Is Transverse Fracture Painful?

Indeed, a transverse fracture hurts, and those who have one may also feel soreness, edema, or tightness. Acute compartment syndrome is one of the consequences associated with transverse process fractures that can affect certain people. It’s a painful condition where dangerously high levels of muscular pressure develop. In more extreme circumstances, surgical emergencies may also be necessary. It is advised that people who are in discomfort speak with an orthopedic specialist.

What is the Function of the Lumbar Transverse Process Fracture?

The transverse process serves as a point of attachment for muscles that help move the vertebrae as well as ligaments that stabilize the vertebral column. Each area has characteristic shapes for this structure.

How Do You Treat a Lumbar Transverse Fracture?

Transverse fractures are almost always caused by traumas like falls or car accidents. You might need surgery to repair your bone. Some people only need a splint or cast for the bone to heal. How long it takes to recover fully depends on which of your bones are fractured and what caused the breaks.

How Do You Manage a Transverse Spine Fracture?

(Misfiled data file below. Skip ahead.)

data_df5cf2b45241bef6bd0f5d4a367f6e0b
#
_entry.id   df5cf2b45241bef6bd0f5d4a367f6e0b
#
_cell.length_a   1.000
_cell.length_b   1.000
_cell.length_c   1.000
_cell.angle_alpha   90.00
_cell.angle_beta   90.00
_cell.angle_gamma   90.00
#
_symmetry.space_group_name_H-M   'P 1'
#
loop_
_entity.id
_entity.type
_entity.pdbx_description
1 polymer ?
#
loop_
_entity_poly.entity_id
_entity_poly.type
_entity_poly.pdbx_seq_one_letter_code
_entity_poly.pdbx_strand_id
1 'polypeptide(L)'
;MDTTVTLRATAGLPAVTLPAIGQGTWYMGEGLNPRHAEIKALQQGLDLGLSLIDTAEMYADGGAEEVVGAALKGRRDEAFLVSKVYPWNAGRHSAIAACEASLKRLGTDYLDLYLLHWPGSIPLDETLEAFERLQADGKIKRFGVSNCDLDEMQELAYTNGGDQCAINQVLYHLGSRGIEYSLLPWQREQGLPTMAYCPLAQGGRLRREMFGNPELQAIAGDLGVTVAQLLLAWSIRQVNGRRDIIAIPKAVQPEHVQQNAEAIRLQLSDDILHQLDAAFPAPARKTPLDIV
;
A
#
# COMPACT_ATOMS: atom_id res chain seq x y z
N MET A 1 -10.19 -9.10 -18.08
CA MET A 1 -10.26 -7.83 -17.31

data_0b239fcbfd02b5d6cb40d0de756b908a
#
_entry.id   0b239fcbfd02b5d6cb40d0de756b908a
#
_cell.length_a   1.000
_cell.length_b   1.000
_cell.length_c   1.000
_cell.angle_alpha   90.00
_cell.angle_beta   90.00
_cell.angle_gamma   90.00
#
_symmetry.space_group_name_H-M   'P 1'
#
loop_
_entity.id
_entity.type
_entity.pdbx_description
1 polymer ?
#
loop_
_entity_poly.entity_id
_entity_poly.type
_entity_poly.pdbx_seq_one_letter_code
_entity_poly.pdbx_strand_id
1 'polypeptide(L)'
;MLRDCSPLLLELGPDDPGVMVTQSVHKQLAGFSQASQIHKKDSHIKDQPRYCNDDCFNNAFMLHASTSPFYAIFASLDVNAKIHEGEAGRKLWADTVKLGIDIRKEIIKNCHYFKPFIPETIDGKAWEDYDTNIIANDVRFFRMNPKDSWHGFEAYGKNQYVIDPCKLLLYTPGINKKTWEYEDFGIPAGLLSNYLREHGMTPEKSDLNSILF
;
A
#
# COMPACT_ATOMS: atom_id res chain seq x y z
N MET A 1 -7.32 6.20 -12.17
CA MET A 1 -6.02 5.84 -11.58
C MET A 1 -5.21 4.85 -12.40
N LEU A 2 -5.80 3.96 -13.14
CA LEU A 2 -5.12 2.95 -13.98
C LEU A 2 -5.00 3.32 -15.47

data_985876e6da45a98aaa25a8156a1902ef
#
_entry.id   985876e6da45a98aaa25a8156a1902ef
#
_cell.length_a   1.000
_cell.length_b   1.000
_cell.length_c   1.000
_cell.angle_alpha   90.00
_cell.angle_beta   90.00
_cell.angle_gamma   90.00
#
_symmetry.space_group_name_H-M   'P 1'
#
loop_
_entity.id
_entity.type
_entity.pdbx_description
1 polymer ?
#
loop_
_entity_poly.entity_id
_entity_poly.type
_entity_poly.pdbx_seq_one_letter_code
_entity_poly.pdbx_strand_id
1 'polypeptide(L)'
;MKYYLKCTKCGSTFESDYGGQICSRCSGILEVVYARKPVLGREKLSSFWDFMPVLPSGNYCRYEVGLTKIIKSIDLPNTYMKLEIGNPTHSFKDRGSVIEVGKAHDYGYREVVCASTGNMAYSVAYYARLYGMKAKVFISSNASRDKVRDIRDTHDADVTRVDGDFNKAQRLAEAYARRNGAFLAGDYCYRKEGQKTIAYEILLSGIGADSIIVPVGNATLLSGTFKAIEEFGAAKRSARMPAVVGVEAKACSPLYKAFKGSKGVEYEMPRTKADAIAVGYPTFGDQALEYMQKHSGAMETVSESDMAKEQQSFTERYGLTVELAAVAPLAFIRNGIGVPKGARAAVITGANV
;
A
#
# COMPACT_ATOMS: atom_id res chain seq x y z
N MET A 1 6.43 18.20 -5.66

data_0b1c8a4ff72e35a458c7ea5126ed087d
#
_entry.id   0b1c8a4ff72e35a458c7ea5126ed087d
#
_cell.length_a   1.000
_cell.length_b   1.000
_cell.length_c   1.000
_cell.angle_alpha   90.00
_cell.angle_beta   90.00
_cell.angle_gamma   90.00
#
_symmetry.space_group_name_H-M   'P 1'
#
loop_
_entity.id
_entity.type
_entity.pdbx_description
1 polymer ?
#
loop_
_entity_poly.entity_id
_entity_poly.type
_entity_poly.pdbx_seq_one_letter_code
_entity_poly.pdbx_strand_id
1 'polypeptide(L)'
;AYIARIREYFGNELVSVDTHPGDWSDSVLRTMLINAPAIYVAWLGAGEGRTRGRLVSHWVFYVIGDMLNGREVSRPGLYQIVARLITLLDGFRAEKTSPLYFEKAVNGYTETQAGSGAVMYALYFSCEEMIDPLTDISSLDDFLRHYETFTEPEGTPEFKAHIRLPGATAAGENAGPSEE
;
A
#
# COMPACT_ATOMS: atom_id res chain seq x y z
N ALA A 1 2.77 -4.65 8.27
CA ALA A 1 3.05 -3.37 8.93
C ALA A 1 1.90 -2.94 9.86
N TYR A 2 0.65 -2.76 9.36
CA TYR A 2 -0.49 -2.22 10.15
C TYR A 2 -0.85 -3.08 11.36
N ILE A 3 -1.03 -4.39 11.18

Transverse process fractures are predominantly treated with a gradual increase in motion, with or without bracing, based on comfort level. Most often, patients are sent home to recover as these injuries do not cause mechanical instability to the spine. They’ll be given a back brace to help keep them somewhat immobile, told to intermittently ice for 48 hours, to lie flat, not to sit much, to rest, and to take their pain medication.

Transverse Fractures vs. Transverse Process Fractures

Transverse fractures and transverse process fractures are different types of bone fractures. Even though they have similar names, they’re very different injuries.

Transverse fractures occur when your bone is broken perpendicular to its length. The fracture pattern is a straight line that runs in the opposite direction of your bone. They can happen to any bone in your body but usually affect longer bones after a trauma like a fall or accident.

Transverse process fractures are a type of spinal fracture. The transverse process is the bony projection on either side of your vertebrae (the bones that make up your spinal column). They’re usually caused by traumas like any other type of broken bone. Some transverse process fractures are caused by osteoporosis weakening your bones without you knowing. Transverse process fractures can happen along any part of your spine, but they’re most common in your lower back (your lumbar spine).

What Are the Symptoms of Transverse Fracture?